Passing the torch of opportunity

“They helped me get an education. Why can’t I help others?”

Investing in the potential of another can set into motion a ripple of kindness that shapes generations.

For double Gator Glenn G. Tucker, his life was transformed by the opportunity to pursue higher education at no cost because another recognized and believed in his talent. Recently, he endowed a scholarship to pay it forward and champion the same opportunity for others.

Tucker began his academic career following discharge from the Navy in 1946. With the support of the G.I. Bill, he gained his associate’s and bachelor’s degrees at Iowa State Teachers College, now the University of Northern Iowa, and went on to become an elementary science teacher.

“Even when I was a little boy, I always liked science,” Tucker said.

His teaching career led him to Sarasota, Florida, where he taught at a local elementary school and hosted science workshops for students during the summer months. His passion for the subject shone through his presentations, and he began attracting more than just elementary students to attend.

Tucker gathered crowds of more than 200 to his workshops, with students of all ages coming with their parents and grandparents to listen and participate in his lessons and activities. A University of Florida professor, having been tipped off about these summer lessons, came to observe. Dr. Caspar Rappenecker, head of the Department of Geological Sciences, offered Tucker a fellowship to attend UF and pursue his graduate degree.

“He had a big influence on my life,” Tucker said.

Glenn Tucker Endowment Certificate

Dr. Glenn Tucker and his daughter B.J. displaying certificate of induction to the UF Endowment Society

He graduated with his master’s degree in Science Education in 1967 and was offered an assistantship — by the same professor — to also gain his specialist’s degree and doctorate at the College in 1968 and 1969, respectively.

“I have never, ever, in my life paid tuition,” he said.

Tucker shared what he valued most about the College was the camaraderie he felt between the students and faculty.

I fell in love with the University of Florida, he said.

But Tucker fell in love with more than just UF. On the steps of Norman Hall is where he also met Beverly, a Special Education and Early Childhood Education graduate student, who would later become his wife.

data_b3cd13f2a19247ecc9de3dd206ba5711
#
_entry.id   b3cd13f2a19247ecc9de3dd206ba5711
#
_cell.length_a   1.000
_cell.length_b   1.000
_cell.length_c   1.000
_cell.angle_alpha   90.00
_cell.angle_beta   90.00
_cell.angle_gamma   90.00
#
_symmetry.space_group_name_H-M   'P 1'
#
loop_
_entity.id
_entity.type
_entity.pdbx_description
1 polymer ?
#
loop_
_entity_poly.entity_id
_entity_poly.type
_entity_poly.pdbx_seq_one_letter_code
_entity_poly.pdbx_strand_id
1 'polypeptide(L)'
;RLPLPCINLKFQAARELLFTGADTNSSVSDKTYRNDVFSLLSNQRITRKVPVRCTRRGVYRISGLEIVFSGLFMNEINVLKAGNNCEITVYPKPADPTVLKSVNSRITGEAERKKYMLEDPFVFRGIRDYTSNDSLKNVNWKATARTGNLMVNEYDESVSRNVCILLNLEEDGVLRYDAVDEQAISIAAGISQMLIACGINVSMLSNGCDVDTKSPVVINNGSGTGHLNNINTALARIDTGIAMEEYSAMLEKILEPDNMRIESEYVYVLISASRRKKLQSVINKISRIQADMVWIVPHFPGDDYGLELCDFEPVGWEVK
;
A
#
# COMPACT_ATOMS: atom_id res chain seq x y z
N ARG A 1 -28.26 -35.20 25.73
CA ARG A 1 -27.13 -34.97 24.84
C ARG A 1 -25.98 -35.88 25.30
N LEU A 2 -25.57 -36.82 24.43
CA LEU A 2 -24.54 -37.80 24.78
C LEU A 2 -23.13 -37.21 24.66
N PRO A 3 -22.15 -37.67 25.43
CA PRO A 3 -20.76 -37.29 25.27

Together, they had full and prosperous careers in education. Glenn served as an associate professor of Science Education, educational science consultant for the state of Georgia, high school principal, adjunct professor of Science Education and assistant superintendent of schools before retiring in 2001. He has published several education articles, primarily discussing effective science teaching skills, and seven books throughout his career.

“Teaching, to me, is passing on what you know and you try to make it as interesting and as fun as you can so the kids will enjoy learning,” Glenn said.

Beverly gained her doctorate from Florida State University, served as a Kindergarten teacher, instructor of Early Childhood Education and retired a full professor of Early Childhood Education. She passed away in 2006 having made a profound effect on the lives of many.

“On Bev’s passing, the funeral home and surrounding grounds were filled, mostly with former students,” Glenn said.

A supporter of the college for decades, Glenn decided to establish a scholarship in 2018 not only to repay the college for his education, but also to embody his and Beverly’s shared love for the UF College of Education.

Glenn created the Drs. Beverly Tucker and Glenn Tucker Endowed Education Scholarship to support future Early Childhood educators, like Beverly, who champion the development of the most important of age groups — birth to age five. “That’s the basic foundation for all of education.” he said.

Glenn shared Beverly was an exceptional educator, and therefore, the College must produce exceptional educators. For both his own education and for that of his wife’s, he believes he owes it to the College to give back.

“I owe Florida everything,” he said. “That’s why I support them.”